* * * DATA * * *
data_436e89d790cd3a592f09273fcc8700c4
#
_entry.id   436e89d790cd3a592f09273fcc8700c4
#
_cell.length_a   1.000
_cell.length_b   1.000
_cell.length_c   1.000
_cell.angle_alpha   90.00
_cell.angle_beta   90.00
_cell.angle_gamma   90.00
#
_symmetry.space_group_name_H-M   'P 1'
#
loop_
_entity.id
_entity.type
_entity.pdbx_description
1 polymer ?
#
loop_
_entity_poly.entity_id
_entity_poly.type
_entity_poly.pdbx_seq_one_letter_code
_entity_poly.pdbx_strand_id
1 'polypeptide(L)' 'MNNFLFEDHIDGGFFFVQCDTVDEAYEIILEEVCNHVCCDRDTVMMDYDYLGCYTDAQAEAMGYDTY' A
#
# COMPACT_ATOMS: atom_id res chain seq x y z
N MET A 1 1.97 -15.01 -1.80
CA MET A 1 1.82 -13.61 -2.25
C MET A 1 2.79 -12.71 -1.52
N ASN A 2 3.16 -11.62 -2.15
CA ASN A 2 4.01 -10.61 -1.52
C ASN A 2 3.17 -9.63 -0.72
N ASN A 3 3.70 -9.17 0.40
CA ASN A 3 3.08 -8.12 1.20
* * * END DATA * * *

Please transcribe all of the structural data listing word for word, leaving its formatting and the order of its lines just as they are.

data_436e89d790cd3a592f09273fcc8700c4
#
_entry.id   436e89d790cd3a592f09273fcc8700c4
#
_cell.length_a   1.000
_cell.length_b   1.000
_cell.length_c   1.000
_cell.angle_alpha   90.00
_cell.angle_beta   90.00
_cell.angle_gamma   90.00
#
_symmetry.space_group_name_H-M   'P 1'
#
loop_
_entity.id
_entity.type
_entity.pdbx_description
1 polymer ?
#
loop_
_entity_poly.entity_id
_entity_poly.type
_entity_poly.pdbx_seq_one_letter_code
_entity_poly.pdbx_strand_id
1 'polypeptide(L)' 'MNNFLFEDHIDGGFFFVQCDTVDEAYEIILEEVCNHVCCDRDTVMMDYDYLGCYTDAQAEAMGYDTY' A
#
# COMPACT_ATOMS: atom_id res chain seq x y z
N MET A 1 1.97 -15.01 -1.80
CA MET A 1 1.82 -13.61 -2.25
C MET A 1 2.79 -12.71 -1.52
N ASN A 2 3.16 -11.62 -2.15
CA ASN A 2 4.01 -10.61 -1.52
C ASN A 2 3.17 -9.63 -0.72
N ASN A 3 3.70 -9.17 0.40
CA ASN A 3 3.08 -8.12 1.20